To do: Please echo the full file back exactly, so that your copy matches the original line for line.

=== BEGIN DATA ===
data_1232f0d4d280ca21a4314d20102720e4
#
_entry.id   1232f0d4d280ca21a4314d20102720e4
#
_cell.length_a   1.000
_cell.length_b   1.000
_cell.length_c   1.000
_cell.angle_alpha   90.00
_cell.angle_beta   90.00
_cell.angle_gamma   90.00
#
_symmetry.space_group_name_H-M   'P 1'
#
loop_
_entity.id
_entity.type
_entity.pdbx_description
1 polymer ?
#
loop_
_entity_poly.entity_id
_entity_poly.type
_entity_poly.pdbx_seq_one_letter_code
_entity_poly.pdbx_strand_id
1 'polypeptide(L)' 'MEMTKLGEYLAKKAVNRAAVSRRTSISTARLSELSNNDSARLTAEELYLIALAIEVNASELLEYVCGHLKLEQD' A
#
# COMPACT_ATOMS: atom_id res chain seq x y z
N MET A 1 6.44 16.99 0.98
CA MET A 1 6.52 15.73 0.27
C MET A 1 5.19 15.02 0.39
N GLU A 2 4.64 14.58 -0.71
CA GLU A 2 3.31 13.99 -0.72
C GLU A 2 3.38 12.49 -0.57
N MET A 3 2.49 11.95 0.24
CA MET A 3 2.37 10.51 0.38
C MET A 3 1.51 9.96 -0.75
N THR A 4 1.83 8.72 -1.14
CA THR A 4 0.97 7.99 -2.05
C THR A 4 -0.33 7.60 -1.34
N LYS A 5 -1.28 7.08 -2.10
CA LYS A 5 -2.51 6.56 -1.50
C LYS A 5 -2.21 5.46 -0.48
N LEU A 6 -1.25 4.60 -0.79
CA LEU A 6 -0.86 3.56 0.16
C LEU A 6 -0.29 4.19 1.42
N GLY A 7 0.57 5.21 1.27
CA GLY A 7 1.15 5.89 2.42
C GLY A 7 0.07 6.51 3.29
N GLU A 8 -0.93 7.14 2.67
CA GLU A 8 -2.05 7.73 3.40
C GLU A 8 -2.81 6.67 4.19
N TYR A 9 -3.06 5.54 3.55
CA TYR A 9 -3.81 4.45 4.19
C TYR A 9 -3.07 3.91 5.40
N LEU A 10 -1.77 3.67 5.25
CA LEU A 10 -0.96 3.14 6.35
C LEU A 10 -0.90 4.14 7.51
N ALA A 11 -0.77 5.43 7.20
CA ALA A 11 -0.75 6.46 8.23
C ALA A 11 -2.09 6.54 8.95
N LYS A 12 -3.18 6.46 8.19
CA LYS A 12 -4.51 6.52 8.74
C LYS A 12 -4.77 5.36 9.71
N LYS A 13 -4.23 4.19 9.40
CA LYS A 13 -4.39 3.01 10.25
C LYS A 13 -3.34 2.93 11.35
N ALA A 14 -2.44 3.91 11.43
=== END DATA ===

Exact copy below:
data_1232f0d4d280ca21a4314d20102720e4
#
_entry.id   1232f0d4d280ca21a4314d20102720e4
#
_cell.length_a   1.000
_cell.length_b   1.000
_cell.length_c   1.000
_cell.angle_alpha   90.00
_cell.angle_beta   90.00
_cell.angle_gamma   90.00
#
_symmetry.space_group_name_H-M   'P 1'
#
loop_
_entity.id
_entity.type
_entity.pdbx_description
1 polymer ?
#
loop_
_entity_poly.entity_id
_entity_poly.type
_entity_poly.pdbx_seq_one_letter_code
_entity_poly.pdbx_strand_id
1 'polypeptide(L)' 'MEMTKLGEYLAKKAVNRAAVSRRTSISTARLSELSNNDSARLTAEELYLIALAIEVNASELLEYVCGHLKLEQD' A
#
# COMPACT_ATOMS: atom_id res chain seq x y z
N MET A 1 6.44 16.99 0.98
CA MET A 1 6.52 15.73 0.27
C MET A 1 5.19 15.02 0.39
N GLU A 2 4.64 14.58 -0.71
CA GLU A 2 3.31 13.99 -0.72
C GLU A 2 3.38 12.49 -0.57
N MET A 3 2.49 11.95 0.24
CA MET A 3 2.37 10.51 0.38
C MET A 3 1.51 9.96 -0.75
N THR A 4 1.83 8.72 -1.14
CA THR A 4 0.97 7.99 -2.05
C THR A 4 -0.33 7.60 -1.34
N LYS A 5 -1.28 7.08 -2.10
CA LYS A 5 -2.51 6.56 -1.50
C LYS A 5 -2.21 5.46 -0.48
N LEU A 6 -1.25 4.60 -0.79
CA LEU A 6 -0.86 3.56 0.16
C LEU A 6 -0.29 4.19 1.42
N GLY A 7 0.57 5.21 1.27
CA GLY A 7 1.15 5.89 2.42
C GLY A 7 0.07 6.51 3.29
N GLU A 8 -0.93 7.14 2.67
CA GLU A 8 -2.05 7.73 3.40
C GLU A 8 -2.81 6.67 4.19
N TYR A 9 -3.06 5.54 3.55
CA TYR A 9 -3.81 4.45 4.19
C TYR A 9 -3.07 3.91 5.40
N LEU A 10 -1.77 3.67 5.25
CA LEU A 10 -0.96 3.14 6.35
C LEU A 10 -0.90 4.14 7.51
N ALA A 11 -0.77 5.43 7.20
CA ALA A 11 -0.75 6.46 8.23
C ALA A 11 -2.09 6.54 8.95
N LYS A 12 -3.18 6.46 8.19
CA LYS A 12 -4.51 6.52 8.74
C LYS A 12 -4.77 5.36 9.71
N LYS A 13 -4.23 4.19 9.40
CA LYS A 13 -4.39 3.01 10.25
C LYS A 13 -3.34 2.93 11.35
N ALA A 14 -2.44 3.91 11.43